Oil rises above $44 on Opec supply cut hopes

Oil rises above $44 on Opec supply cut hopes

Singapore: Oil gained some ground to above $44 on Wednesday as expectations Opec will cut supplies further moved to centre-stage, stealing the limelight from concerns about an ill-performing global economy that is weighing on fuel demand.

A tumbling US dollar on the back of the US Federal Reserve’s interest rate cut to a record low also helped oil.

Oil ministers from the Organization of the Petroleum Exporting Countries were near a consensus to cut output by 2 million barrels per day (bpd), the biggest reduction ever by the producer group, ahead of Wednesday’s meeting in Algeria.

US light crude for January delivery, due to expire on Friday, rose 58 cents to $44.18 a barrel at 6:05am after falling to $42.56 the previous session, just off a four-year trough of $40.50 a barrel hit on 5 December.

London Brent crude for February delivery was untraded at the same time.

Oil prices have tumbled more than $100 from the July all-time record above $147 a barrel as financial turmoil has slowed down global economic growth and hit fuel demand.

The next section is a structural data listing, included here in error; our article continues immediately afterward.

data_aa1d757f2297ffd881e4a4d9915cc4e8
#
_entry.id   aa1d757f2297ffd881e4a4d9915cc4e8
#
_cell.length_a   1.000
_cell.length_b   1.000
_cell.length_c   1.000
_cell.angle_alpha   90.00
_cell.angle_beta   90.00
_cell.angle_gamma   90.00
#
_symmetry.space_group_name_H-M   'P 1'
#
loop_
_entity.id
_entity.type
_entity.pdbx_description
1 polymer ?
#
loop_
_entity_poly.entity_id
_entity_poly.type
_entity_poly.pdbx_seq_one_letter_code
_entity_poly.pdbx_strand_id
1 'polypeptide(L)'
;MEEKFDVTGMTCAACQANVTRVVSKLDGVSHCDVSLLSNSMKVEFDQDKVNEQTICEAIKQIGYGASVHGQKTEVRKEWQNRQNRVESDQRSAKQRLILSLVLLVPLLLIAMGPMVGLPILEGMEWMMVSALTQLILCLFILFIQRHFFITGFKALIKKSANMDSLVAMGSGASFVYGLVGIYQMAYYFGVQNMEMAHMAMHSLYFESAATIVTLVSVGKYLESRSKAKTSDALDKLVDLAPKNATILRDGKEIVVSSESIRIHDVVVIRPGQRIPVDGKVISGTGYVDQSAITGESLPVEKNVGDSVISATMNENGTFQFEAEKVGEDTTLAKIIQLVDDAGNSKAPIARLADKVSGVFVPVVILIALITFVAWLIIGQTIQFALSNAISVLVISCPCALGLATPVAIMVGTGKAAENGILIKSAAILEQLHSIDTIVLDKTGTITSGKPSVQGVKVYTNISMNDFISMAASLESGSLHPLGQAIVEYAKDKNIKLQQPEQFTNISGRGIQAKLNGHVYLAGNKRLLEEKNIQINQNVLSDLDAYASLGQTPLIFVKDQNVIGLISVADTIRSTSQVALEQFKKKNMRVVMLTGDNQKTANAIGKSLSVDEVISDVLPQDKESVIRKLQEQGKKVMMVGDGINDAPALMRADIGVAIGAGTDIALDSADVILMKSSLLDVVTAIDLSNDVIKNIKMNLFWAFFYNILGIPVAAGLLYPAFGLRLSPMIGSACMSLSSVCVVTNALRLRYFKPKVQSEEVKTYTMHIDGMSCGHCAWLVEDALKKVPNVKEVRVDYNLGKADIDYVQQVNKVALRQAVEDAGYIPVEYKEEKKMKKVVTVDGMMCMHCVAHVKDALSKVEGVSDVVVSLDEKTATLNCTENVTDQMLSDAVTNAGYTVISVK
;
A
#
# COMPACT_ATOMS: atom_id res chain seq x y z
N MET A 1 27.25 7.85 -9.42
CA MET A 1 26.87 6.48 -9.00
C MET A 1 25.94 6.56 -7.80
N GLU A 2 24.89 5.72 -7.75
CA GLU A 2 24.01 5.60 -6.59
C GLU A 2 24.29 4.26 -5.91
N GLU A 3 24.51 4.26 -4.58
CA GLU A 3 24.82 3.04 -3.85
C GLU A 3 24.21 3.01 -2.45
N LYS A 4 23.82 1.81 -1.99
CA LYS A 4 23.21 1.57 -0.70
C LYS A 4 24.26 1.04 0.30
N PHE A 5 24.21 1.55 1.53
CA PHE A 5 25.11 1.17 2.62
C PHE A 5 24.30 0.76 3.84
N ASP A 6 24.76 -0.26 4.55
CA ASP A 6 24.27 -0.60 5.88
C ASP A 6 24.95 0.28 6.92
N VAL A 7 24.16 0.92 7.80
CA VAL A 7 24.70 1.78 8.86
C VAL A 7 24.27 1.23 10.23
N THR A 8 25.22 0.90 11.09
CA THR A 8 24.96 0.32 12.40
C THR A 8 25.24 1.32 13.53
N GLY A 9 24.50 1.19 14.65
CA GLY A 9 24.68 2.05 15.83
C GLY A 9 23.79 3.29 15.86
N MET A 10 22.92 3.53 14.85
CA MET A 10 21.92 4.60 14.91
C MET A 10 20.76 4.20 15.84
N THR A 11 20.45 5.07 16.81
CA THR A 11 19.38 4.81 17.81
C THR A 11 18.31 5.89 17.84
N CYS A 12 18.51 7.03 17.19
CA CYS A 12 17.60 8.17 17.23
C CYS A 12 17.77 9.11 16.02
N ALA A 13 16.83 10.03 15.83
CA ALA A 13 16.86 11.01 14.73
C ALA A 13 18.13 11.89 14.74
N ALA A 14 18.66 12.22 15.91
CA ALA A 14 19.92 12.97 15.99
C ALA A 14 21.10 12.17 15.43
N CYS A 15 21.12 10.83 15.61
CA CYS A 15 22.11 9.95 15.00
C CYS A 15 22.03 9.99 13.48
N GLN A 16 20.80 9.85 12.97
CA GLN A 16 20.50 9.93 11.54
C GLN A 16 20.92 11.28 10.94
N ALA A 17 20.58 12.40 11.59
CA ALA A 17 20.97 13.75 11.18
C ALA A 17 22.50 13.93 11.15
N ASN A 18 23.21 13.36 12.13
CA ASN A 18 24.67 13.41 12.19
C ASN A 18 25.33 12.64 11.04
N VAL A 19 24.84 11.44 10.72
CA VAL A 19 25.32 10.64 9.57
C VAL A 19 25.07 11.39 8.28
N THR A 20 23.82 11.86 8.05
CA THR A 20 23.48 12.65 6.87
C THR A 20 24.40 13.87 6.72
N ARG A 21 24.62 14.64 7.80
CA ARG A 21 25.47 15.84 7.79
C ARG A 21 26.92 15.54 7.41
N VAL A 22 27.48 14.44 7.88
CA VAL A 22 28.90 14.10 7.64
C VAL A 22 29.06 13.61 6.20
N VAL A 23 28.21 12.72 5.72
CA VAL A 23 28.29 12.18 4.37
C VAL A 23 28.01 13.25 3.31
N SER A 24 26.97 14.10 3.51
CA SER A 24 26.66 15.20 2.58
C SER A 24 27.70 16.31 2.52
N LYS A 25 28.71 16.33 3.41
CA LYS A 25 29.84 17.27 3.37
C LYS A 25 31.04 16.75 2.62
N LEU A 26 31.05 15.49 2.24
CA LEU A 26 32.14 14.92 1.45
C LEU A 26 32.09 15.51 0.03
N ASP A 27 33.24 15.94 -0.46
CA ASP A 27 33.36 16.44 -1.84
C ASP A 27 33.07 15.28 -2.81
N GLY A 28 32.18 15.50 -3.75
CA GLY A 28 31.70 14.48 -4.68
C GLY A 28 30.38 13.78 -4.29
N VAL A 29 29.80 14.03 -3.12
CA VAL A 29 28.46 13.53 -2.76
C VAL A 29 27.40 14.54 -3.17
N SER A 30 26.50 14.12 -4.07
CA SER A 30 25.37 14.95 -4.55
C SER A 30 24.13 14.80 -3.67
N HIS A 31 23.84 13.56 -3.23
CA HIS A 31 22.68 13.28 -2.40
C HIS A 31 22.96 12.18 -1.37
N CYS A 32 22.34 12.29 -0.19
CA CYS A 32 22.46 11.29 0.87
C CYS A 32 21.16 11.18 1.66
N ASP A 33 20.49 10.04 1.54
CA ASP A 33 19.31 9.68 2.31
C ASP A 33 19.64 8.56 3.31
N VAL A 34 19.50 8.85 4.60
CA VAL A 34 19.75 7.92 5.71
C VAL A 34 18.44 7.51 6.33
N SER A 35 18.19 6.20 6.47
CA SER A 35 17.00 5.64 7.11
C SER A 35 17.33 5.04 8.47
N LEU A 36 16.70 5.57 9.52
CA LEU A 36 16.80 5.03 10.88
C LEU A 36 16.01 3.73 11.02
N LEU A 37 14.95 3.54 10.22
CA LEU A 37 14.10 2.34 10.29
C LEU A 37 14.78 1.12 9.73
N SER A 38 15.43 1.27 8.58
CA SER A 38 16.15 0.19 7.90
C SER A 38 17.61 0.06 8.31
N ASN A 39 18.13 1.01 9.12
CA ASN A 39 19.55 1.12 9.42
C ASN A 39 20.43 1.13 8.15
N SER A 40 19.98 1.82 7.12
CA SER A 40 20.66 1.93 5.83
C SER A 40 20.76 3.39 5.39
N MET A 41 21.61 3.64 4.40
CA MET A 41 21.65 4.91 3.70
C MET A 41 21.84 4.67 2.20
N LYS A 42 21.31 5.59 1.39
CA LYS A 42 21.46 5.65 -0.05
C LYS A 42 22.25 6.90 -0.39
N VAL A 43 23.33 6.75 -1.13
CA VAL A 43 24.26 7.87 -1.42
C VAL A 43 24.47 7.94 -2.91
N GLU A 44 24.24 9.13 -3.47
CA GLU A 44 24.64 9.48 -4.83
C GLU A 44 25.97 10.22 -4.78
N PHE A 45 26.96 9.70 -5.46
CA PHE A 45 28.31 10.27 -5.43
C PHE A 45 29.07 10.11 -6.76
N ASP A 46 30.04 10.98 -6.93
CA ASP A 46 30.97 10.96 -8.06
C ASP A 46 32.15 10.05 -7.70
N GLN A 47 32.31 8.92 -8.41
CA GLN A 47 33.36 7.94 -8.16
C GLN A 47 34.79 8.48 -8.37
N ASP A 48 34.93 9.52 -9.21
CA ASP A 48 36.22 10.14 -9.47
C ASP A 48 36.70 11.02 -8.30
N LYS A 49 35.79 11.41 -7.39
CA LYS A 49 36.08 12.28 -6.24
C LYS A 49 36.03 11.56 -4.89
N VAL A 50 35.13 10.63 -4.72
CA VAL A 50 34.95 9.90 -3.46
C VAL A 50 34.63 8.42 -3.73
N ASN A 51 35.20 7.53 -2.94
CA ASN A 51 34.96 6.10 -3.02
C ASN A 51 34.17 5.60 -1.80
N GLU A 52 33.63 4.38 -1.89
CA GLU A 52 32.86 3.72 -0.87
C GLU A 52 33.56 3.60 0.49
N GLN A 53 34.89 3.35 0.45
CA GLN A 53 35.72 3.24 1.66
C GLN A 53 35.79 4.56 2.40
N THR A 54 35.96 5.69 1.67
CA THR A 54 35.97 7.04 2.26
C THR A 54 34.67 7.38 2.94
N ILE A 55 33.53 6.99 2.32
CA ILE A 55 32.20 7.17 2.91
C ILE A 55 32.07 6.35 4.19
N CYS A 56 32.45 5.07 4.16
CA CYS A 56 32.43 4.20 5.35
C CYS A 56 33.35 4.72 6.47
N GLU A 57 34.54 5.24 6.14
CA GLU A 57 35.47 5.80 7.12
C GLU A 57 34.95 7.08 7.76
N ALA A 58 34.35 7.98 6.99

“In the current economic outlook, a push for a higher price through a deeper-than-expected cut can easily work against the cartel’s objective as it has the potential to turn sentiment on the economy even more negative," said BNP Paribas Harry Tchilinguirian.

In its monthly oil market report, Opec said on Tuesday the first drop in world oil demand in 25 years would sharply lower the need for Opec crude in 2009, opening the door for a substantial production cut at its meeting.

For a breakdown on how the expected cut may look, click on

Russia, the world’s largest non-Opec producer, sent a high-level delegation to observe the meeting. Its deputy Prime Minister Igor Sechin, said Russia could cut oil exports by as much as 320,000 bpd but told Reuters that cooperation with Opec would progress only “step by step"

Azerbaijan said it could also contribute to any OPEC decision.

Opec has already agreed to cut output by 2 million bpd at two previous meetings, but demand has fallen faster and stocks of oil are building up. Opec said 45 million barrels of crude oil are currently being stored at sea on oil tankers.